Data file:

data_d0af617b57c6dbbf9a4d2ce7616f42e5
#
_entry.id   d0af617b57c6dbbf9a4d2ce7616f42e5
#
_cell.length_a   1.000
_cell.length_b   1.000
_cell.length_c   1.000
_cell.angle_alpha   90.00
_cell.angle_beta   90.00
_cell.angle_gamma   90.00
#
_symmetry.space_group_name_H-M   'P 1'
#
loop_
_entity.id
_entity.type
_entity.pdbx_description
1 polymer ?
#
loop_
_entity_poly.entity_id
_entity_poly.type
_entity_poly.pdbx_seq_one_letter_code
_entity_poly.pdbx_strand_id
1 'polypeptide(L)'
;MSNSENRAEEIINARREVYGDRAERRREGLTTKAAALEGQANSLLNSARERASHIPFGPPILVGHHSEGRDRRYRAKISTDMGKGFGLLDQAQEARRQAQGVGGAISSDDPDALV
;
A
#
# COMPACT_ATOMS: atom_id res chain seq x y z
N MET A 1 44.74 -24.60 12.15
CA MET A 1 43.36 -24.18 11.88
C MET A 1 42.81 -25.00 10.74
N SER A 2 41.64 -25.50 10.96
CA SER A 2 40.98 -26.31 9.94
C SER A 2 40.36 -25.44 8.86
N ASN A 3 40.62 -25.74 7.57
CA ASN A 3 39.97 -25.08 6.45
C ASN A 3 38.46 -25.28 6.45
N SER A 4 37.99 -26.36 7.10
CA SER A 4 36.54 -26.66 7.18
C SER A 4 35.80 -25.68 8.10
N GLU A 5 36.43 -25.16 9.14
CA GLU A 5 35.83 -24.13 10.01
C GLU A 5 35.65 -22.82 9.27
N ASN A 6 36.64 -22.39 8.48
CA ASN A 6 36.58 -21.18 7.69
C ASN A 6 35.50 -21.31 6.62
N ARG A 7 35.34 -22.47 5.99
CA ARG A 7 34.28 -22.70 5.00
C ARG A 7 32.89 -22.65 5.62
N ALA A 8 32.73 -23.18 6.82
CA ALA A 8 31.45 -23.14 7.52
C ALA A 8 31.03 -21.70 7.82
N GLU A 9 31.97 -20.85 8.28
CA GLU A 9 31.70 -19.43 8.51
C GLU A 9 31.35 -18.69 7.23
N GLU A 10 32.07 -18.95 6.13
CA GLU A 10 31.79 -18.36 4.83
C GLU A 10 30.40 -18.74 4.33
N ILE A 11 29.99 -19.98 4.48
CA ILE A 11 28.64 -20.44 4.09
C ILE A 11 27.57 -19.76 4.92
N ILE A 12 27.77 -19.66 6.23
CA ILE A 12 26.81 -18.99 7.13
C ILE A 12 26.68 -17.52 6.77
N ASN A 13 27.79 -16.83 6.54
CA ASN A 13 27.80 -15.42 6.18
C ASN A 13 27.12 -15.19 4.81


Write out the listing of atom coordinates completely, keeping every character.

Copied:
data_d0af617b57c6dbbf9a4d2ce7616f42e5
#
_entry.id   d0af617b57c6dbbf9a4d2ce7616f42e5
#
_cell.length_a   1.000
_cell.length_b   1.000
_cell.length_c   1.000
_cell.angle_alpha   90.00
_cell.angle_beta   90.00
_cell.angle_gamma   90.00
#
_symmetry.space_group_name_H-M   'P 1'
#
loop_
_entity.id
_entity.type
_entity.pdbx_description
1 polymer ?
#
loop_
_entity_poly.entity_id
_entity_poly.type
_entity_poly.pdbx_seq_one_letter_code
_entity_poly.pdbx_strand_id
1 'polypeptide(L)'
;MSNSENRAEEIINARREVYGDRAERRREGLTTKAAALEGQANSLLNSARERASHIPFGPPILVGHHSEGRDRRYRAKISTDMGKGFGLLDQAQEARRQAQGVGGAISSDDPDALV
;
A
#
# COMPACT_ATOMS: atom_id res chain seq x y z
N MET A 1 44.74 -24.60 12.15
CA MET A 1 43.36 -24.18 11.88
C MET A 1 42.81 -25.00 10.74
N SER A 2 41.64 -25.50 10.96
CA SER A 2 40.98 -26.31 9.94
C SER A 2 40.36 -25.44 8.86
N ASN A 3 40.62 -25.74 7.57
CA ASN A 3 39.97 -25.08 6.45
C ASN A 3 38.46 -25.28 6.45
N SER A 4 37.99 -26.36 7.10
CA SER A 4 36.54 -26.66 7.18
C SER A 4 35.80 -25.68 8.10
N GLU A 5 36.43 -25.16 9.14
CA GLU A 5 35.83 -24.13 10.01
C GLU A 5 35.65 -22.82 9.27
N ASN A 6 36.64 -22.39 8.48
CA ASN A 6 36.58 -21.18 7.69
C ASN A 6 35.50 -21.31 6.62
N ARG A 7 35.34 -22.47 5.99
CA ARG A 7 34.28 -22.70 5.00
C ARG A 7 32.89 -22.65 5.62
N ALA A 8 32.73 -23.18 6.82
CA ALA A 8 31.45 -23.14 7.52
C ALA A 8 31.03 -21.70 7.82
N GLU A 9 31.97 -20.85 8.28
CA GLU A 9 31.70 -19.43 8.51
C GLU A 9 31.35 -18.69 7.23
N GLU A 10 32.07 -18.95 6.13
CA GLU A 10 31.79 -18.36 4.83
C GLU A 10 30.40 -18.74 4.33
N ILE A 11 29.99 -19.98 4.48
CA ILE A 11 28.64 -20.44 4.09
C ILE A 11 27.57 -19.76 4.92
N ILE A 12 27.77 -19.66 6.23
CA ILE A 12 26.81 -18.99 7.13
C ILE A 12 26.68 -17.52 6.77
N ASN A 13 27.79 -16.83 6.54
CA ASN A 13 27.80 -15.42 6.18
C ASN A 13 27.12 -15.19 4.81